SAN FRANCISCO, CA--(Marketwired - Aug 26, 2013) - The Linux Foundation, the nonprofit organization dedicated to open source development and technologies, today announced OpenBEL is now a Linux Foundation Collaborative Project.
OpenBEL is an open source software project that enables users to capture, store, share and leverage life sciences content through a knowledge engineering platform. In life sciences, data collection is not the problem; making information interoperable and actionable has proven to be more challenging. OpenBEL aims to address those challenges.
Selventa released OpenBEL as an open source project in June 2012 after successfully using it for more than 10 years to better understand drug efficacy and toxicity, identify mechanisms for drug sensitivity and resistance, and provide deeper insight into disease networks using multiple types of Big Data. Since then it has been used in research by other companies, research organizations, and universities, including AstraZeneca, The Fraunhofer Institute, Harvard Medical School, Novartis, Pfizer, and University of California at San Diego, among others. Foundation Medicine is also joining OpenBEL to advance its mission to bring comprehensive cancer genomic analysis to routine clinical care.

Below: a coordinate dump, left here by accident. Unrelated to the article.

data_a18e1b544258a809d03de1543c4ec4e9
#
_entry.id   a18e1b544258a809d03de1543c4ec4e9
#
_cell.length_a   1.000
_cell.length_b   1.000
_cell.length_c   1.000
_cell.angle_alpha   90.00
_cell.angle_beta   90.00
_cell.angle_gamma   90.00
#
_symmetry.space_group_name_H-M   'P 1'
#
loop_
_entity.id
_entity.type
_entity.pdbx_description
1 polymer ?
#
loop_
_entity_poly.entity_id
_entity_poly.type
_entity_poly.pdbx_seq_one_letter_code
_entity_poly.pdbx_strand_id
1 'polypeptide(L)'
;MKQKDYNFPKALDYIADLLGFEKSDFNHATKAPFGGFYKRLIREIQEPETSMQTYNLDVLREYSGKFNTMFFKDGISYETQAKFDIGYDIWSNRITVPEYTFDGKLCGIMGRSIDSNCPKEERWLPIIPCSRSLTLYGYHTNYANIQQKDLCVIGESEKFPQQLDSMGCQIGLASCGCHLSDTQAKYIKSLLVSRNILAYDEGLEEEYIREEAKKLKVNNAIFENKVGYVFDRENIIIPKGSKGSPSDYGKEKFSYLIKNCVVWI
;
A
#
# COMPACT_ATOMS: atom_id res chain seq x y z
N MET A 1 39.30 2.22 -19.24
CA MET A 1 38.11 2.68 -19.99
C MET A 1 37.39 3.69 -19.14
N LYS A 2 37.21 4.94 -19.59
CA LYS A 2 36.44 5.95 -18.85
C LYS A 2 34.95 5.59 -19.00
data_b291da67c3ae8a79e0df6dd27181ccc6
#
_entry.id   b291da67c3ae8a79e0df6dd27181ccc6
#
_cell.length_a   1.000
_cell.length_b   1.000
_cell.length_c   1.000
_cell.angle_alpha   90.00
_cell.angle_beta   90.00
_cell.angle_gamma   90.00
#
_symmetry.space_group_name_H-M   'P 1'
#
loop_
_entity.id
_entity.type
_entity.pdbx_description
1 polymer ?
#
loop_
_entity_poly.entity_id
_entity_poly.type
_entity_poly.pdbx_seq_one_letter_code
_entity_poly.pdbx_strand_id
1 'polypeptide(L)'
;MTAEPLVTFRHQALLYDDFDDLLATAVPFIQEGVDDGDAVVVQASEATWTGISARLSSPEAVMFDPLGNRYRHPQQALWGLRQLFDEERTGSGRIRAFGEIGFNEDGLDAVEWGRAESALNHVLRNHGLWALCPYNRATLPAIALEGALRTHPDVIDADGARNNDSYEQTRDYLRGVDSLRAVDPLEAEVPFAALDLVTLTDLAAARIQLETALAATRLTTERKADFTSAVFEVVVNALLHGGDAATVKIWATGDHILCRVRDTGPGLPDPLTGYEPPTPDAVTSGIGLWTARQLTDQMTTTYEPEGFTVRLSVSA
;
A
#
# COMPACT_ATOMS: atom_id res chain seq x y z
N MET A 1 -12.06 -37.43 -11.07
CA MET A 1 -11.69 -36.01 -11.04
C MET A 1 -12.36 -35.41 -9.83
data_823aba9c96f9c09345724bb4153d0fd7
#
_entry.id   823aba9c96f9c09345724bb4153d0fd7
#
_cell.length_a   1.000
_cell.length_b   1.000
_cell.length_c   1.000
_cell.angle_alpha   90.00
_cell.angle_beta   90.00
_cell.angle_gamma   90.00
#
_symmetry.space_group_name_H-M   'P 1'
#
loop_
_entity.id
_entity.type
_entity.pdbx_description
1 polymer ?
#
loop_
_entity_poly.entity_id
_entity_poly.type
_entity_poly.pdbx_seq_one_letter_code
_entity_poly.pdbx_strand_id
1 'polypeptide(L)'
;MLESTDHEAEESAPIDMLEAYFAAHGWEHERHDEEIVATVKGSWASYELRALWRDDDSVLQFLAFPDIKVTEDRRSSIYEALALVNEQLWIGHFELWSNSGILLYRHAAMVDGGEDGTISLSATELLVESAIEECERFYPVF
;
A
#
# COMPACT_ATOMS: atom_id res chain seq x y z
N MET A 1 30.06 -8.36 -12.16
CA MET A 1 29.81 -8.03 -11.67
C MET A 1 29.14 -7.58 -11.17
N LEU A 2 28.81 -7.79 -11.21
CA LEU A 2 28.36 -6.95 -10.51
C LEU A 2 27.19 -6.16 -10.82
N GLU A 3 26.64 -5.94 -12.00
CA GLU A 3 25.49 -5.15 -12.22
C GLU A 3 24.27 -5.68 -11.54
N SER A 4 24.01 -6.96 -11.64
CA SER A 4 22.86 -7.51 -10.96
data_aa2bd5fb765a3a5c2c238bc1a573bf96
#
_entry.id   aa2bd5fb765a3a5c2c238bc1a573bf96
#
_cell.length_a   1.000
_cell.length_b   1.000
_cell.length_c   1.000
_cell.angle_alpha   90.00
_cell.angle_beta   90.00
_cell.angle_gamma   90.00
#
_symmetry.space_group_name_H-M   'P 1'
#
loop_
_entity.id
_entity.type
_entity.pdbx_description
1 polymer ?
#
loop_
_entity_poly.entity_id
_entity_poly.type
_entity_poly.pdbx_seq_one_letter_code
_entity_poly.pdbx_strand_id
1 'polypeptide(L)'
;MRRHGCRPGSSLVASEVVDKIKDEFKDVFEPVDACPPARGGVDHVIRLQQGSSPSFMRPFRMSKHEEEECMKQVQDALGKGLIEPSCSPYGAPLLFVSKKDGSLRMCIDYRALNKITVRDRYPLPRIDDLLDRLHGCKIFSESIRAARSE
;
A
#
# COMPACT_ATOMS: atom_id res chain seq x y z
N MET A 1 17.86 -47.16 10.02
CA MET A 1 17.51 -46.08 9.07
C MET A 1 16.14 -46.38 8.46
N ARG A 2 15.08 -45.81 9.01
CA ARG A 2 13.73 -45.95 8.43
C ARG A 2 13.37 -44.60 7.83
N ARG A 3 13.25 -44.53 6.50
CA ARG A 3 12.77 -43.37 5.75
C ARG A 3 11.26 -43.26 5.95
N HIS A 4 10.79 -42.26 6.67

Distinctly different industries are all looking to take advantage of the collaborative development model to accelerate and advance software. Through its Collaborative Projects services, The Linux Foundation provides the essential collaborative and organizational framework so projects can focus on innovation and results. OpenBEL will tap into more than a decade of expertise that The Linux Foundation has in forming and shepherding successful open source projects, including Linux, in hopes that it can parlay that knowledge into a thriving open source project and community that will lead to medical and scientific breakthroughs.
In biotechnology and life sciences, the use of OpenBEL and its standard way of expressing information can accelerate the pace of technology innovation and scientific discovery in areas such as network visualization of neural brain function; understanding of complex inter-related disease biology; comparison of human diseases with various animal models; deep investigation of drug efficacy and toxicity; as well as development of innovative therapeutics and diagnostics for personalized healthcare.
The OpenBEL project advances these disciplines with the use of a common Biological Expression Language (BEL) that represents scientific findings in a computable form by capturing causal and correlative relationships in context. It also includes the BEL framework, an open platform designed to capture, integrate and store knowledge within an organization and with its partners. Central to the design of the framework is the ability to integrate knowledge across different representational vocabularies and ontologies. This allows organizations to combine knowledge from disparate sources into centralized knowledge repositories. The combined knowledge can be made available to a variety of decision support and analytical applications through a standardized set of computable networks and APIs.